The music of Tormis, who retired from composing in 2000, nevertheless continues to thrive in worldwide performances and recordings such as the one under review here. One unfortunate side effect of this increasing popularity is the way in which the Estonian composer has become romanticized. Many reviewers—which, to be fair, often have only scant liner notes to work from—paint a rather Bartókian image of Tormis: the heroic anthropologist trekking through outlying villages in order to rescue the final vestiges of their oral culture by preserving them in a more widely accessible form. Although Tormis did some minimal fieldwork, and even then only as compiler, he relied heavily on the extensive and no less significant collections of Finnish and Estonian language institutes and university archives. Nevertheless, Tormis holds to his source material as something to be nurtured. As the famous quote above implies, he sees himself as a mediator and advocates a syncretic approach, which takes into account not only the song’s “original” function, but also its new setting and (re)presentation.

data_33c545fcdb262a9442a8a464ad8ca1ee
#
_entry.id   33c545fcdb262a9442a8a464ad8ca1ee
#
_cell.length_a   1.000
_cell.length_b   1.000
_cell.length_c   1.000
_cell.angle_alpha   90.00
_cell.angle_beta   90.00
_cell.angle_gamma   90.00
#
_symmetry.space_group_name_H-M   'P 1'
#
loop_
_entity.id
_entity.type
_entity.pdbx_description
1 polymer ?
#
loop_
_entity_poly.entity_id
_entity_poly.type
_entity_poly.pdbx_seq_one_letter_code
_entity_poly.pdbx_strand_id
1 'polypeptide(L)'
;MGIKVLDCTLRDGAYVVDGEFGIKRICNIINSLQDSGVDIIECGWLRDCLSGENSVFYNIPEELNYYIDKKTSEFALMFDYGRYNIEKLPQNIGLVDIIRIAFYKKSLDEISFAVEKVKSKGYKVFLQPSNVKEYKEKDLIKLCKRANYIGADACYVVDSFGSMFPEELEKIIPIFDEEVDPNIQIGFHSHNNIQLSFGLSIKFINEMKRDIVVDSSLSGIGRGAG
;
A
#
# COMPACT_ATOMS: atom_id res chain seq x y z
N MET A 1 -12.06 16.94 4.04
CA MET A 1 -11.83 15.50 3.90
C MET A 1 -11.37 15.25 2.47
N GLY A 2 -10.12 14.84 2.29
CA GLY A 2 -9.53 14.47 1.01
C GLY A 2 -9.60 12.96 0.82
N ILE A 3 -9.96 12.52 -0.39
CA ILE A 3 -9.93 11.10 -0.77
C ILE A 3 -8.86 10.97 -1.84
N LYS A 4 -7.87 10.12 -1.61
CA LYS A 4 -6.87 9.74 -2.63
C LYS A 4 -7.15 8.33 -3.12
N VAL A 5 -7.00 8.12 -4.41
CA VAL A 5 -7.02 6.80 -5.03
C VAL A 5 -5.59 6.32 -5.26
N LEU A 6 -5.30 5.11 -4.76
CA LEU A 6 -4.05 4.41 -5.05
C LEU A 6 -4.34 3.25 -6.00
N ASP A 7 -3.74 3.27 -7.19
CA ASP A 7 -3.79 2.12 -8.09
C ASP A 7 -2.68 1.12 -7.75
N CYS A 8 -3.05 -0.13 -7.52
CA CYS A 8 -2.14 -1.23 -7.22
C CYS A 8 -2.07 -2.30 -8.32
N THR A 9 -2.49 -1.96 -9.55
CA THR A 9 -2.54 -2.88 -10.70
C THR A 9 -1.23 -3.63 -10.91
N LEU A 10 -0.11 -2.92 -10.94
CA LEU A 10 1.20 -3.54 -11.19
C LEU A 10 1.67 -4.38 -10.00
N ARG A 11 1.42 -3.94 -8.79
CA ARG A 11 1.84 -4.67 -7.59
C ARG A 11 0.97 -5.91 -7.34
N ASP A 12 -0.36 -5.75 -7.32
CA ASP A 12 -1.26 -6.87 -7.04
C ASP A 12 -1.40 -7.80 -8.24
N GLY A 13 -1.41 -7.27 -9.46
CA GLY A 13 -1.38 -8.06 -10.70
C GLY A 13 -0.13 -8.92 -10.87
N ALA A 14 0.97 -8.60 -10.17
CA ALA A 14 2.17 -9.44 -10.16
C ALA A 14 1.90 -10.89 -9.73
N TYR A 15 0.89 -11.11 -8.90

Unustatud rahvad (Forgotten Peoples), written between 1970-89, is Tormis’s magnum opus: a collection of 51 songs, each one more immersive than the last, divided into six cycles representing the Livonians, Votians, Izhorians, Ingrian Finns, Vepsians, and Karelians. The first of these, Liivlaste pärandus (Livonian Heritage) is also the earliest, and shows a composer searching for his own voice in the voices of others. Its melodic structures comprise a deft blend of chromatism, orthodox chant, and sustained drones, across which monophonic lines are drawn with careful textual attention. Herding calls, an amusing satire of patrilineal inheritence, and one content little mouse all play equal roles in this colorful set. The seven pieces that make up the Vadja pulmalaulud (Votic Wedding Songs) bristle with more overt regilaul qualities. Their cyclical structure seems to underscore the matrimony at their center. Every aspect of the celebration falls under the music’s watchful eye: from the “Arrival of the Wedding Guests,” through the obligatory “Mockery Singing” and dowry distribution, to the charming “Praising the Cook,” which reminds us even in the most heightened moments of frivolity to acknowledge those whose hard work have made that frivolity possible. In these songs, one can almost smell the provisions, feel the textures of the fibers being worn, feast upon the gentle lay of the landscape and the solid colors of the architecture, which linger in the senses long after the final decrescendo. What follows is the longest and most dramatic cycle. Isuri eepos (Izhorian Epic) begins with a creation myth and launches into a retrospective of Izhorian principles, divine musings, and customs. Women’s voices dominate here, both in the singing and in the narration, adding an emphatic power matched nowhere else in the entire collection. Ingerimaa õhtud (Ingrian Evenings) is more domestic in both feeling and content, focusing as it does on the mundane pleasures of village life. A bare sense of rhythm and unwavering inner energy lend these songs a rustic flavor that speaks directly to the heart. Vepsa rajad (Vepsian Paths) consists of fifteen children’s miniatures. The songs exist only in fragments, but their brevity only underscores their joyful evocativeness. Highlights include the delightful “Pussy-cat,” which purrs and meows just as one might hope, and the melodic but bittersweet “Forced to Get Married,” with its gorgeous glissandi from the sopranos and motherly alto responses. Finally, Karjala saatus (Karelian Destiny) presents us with five examples of Tormis’s most profoundly developed choral sensibilities, culminating in the masterful “Lullaby,” with its promises of comfort and salvation.